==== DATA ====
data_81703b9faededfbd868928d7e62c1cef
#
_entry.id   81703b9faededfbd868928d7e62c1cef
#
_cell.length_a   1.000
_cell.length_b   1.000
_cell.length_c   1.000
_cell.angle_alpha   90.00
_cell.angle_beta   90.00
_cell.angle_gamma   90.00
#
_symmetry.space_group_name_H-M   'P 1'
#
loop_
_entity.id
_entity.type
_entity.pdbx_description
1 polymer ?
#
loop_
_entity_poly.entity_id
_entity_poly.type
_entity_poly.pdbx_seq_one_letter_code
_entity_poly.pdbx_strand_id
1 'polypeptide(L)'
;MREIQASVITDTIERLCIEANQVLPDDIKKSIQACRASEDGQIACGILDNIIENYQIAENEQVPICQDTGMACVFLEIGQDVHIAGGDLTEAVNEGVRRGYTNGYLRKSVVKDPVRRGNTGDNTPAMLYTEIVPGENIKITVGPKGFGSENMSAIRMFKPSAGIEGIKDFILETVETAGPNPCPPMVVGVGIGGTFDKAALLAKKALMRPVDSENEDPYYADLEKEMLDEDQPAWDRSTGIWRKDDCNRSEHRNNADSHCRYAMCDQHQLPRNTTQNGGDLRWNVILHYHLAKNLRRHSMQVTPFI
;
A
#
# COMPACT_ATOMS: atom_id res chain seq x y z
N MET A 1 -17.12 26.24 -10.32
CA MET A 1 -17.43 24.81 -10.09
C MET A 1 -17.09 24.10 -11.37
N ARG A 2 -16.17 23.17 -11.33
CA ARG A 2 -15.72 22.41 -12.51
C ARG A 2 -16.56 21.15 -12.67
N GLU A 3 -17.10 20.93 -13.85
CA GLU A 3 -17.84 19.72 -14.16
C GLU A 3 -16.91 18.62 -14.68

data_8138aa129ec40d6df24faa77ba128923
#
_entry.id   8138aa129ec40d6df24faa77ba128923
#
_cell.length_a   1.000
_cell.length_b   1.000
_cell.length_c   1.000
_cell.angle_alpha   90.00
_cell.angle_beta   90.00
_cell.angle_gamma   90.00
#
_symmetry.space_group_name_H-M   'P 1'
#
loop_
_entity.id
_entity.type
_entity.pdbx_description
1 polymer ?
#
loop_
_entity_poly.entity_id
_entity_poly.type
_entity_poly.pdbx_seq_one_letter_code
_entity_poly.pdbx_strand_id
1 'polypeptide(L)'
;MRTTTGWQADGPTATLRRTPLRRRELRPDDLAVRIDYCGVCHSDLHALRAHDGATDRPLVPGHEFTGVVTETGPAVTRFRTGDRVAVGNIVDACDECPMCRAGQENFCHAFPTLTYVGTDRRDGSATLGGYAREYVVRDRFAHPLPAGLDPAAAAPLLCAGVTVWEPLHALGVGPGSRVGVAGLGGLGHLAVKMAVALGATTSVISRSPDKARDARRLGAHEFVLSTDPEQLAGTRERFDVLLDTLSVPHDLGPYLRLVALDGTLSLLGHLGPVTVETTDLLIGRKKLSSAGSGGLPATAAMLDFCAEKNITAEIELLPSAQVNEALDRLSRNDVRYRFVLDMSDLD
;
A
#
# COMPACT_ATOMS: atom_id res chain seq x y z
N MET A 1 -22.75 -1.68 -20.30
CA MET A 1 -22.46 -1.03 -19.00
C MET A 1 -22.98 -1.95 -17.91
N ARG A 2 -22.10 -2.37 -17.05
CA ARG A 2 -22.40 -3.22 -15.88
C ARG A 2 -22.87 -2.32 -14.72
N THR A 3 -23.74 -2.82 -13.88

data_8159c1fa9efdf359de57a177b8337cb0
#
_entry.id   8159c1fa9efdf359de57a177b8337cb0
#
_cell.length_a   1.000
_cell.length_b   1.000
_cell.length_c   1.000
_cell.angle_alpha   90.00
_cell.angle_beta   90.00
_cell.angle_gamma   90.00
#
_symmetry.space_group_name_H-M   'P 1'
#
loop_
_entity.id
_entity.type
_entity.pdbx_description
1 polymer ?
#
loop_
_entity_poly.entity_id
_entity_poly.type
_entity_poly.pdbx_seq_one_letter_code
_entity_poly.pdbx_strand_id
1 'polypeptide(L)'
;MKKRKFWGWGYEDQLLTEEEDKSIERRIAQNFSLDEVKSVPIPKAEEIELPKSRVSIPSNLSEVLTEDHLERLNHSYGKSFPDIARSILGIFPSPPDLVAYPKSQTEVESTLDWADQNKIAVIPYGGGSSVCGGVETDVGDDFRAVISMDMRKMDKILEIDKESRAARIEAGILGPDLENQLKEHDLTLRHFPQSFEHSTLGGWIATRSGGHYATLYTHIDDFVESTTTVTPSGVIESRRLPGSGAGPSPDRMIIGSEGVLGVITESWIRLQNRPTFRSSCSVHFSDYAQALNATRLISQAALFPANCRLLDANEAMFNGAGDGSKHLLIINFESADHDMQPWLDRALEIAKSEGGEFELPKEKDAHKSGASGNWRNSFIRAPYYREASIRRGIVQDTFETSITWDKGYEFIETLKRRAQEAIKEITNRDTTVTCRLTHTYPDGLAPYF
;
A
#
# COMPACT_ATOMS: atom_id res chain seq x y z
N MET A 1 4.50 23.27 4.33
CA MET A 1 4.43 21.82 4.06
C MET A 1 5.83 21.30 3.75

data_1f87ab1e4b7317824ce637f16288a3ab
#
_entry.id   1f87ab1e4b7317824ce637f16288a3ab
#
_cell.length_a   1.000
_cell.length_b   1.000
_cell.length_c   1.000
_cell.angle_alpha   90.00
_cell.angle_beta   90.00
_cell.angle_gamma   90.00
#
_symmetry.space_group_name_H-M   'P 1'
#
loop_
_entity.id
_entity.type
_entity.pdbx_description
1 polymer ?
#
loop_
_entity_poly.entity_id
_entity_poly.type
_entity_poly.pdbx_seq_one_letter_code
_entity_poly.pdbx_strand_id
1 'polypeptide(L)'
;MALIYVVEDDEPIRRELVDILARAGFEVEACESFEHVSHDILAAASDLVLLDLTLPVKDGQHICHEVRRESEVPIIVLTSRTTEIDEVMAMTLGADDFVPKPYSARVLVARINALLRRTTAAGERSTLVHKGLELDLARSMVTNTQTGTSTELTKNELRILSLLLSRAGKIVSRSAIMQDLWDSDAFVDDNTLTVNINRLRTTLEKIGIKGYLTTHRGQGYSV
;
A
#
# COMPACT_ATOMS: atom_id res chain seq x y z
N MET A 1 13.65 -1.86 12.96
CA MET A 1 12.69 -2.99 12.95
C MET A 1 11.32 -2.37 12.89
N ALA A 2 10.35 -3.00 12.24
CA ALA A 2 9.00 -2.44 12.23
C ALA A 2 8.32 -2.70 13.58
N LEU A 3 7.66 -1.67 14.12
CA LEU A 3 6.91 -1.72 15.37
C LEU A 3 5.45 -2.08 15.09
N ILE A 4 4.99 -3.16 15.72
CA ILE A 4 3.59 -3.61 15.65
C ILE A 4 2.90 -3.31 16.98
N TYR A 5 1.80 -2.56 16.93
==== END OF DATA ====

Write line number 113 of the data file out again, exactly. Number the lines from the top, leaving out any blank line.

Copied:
#